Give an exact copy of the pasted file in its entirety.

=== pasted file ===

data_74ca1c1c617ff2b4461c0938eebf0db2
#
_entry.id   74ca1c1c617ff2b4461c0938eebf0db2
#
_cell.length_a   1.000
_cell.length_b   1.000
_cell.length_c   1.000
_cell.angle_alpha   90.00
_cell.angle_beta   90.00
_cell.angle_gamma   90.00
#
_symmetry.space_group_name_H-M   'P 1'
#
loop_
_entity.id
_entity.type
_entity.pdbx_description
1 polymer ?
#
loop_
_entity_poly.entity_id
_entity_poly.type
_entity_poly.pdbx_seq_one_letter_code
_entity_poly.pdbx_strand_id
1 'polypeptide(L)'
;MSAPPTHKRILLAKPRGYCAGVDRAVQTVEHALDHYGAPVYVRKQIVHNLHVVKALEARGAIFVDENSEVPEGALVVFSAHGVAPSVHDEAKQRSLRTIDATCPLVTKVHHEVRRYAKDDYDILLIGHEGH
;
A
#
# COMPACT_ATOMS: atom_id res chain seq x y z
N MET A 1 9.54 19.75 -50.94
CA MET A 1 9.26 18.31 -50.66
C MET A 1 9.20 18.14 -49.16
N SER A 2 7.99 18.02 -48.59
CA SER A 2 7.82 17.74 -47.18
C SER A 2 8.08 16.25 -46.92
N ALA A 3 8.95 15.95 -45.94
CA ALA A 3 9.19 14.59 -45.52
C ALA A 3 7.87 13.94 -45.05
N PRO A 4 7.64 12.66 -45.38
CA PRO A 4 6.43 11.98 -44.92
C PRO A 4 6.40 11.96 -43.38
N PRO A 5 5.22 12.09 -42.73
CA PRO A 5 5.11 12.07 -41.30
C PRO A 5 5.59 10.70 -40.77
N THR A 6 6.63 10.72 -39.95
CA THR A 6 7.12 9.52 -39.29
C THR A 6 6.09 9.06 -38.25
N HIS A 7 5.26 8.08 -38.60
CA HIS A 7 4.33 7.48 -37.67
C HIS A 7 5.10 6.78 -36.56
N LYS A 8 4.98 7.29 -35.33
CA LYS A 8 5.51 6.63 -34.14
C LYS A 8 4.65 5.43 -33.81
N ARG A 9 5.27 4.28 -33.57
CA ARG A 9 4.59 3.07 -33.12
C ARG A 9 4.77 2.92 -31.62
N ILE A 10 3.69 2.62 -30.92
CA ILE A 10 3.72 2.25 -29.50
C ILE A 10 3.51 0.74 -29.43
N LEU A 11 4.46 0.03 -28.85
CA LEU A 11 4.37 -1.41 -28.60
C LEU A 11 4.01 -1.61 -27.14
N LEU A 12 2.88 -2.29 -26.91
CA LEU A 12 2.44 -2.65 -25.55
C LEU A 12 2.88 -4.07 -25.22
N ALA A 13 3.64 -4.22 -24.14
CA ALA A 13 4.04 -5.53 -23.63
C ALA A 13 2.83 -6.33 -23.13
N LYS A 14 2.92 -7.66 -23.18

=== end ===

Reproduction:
data_74ca1c1c617ff2b4461c0938eebf0db2
#
_entry.id   74ca1c1c617ff2b4461c0938eebf0db2
#
_cell.length_a   1.000
_cell.length_b   1.000
_cell.length_c   1.000
_cell.angle_alpha   90.00
_cell.angle_beta   90.00
_cell.angle_gamma   90.00
#
_symmetry.space_group_name_H-M   'P 1'
#
loop_
_entity.id
_entity.type
_entity.pdbx_description
1 polymer ?
#
loop_
_entity_poly.entity_id
_entity_poly.type
_entity_poly.pdbx_seq_one_letter_code
_entity_poly.pdbx_strand_id
1 'polypeptide(L)'
;MSAPPTHKRILLAKPRGYCAGVDRAVQTVEHALDHYGAPVYVRKQIVHNLHVVKALEARGAIFVDENSEVPEGALVVFSAHGVAPSVHDEAKQRSLRTIDATCPLVTKVHHEVRRYAKDDYDILLIGHEGH
;
A
#
# COMPACT_ATOMS: atom_id res chain seq x y z
N MET A 1 9.54 19.75 -50.94
CA MET A 1 9.26 18.31 -50.66
C MET A 1 9.20 18.14 -49.16
N SER A 2 7.99 18.02 -48.59
CA SER A 2 7.82 17.74 -47.18
C SER A 2 8.08 16.25 -46.92
N ALA A 3 8.95 15.95 -45.94
CA ALA A 3 9.19 14.59 -45.52
C ALA A 3 7.87 13.94 -45.05
N PRO A 4 7.64 12.66 -45.38
CA PRO A 4 6.43 11.98 -44.92
C PRO A 4 6.40 11.96 -43.38
N PRO A 5 5.22 12.09 -42.73
CA PRO A 5 5.11 12.07 -41.30
C PRO A 5 5.59 10.70 -40.77
N THR A 6 6.63 10.72 -39.95
CA THR A 6 7.12 9.52 -39.29
C THR A 6 6.09 9.06 -38.25
N HIS A 7 5.26 8.08 -38.60
CA HIS A 7 4.33 7.48 -37.67
C HIS A 7 5.10 6.78 -36.56
N LYS A 8 4.98 7.29 -35.33
CA LYS A 8 5.51 6.63 -34.14
C LYS A 8 4.65 5.43 -33.81
N ARG A 9 5.27 4.28 -33.57
CA ARG A 9 4.59 3.07 -33.12
C ARG A 9 4.77 2.92 -31.62
N ILE A 10 3.69 2.62 -30.92
CA ILE A 10 3.72 2.25 -29.50
C ILE A 10 3.51 0.74 -29.43
N LEU A 11 4.46 0.03 -28.85
CA LEU A 11 4.37 -1.41 -28.60
C LEU A 11 4.01 -1.61 -27.14
N LEU A 12 2.88 -2.29 -26.91
CA LEU A 12 2.44 -2.65 -25.55
C LEU A 12 2.88 -4.07 -25.22
N ALA A 13 3.64 -4.22 -24.14
CA ALA A 13 4.04 -5.53 -23.63
C ALA A 13 2.83 -6.33 -23.13
N LYS A 14 2.92 -7.66 -23.18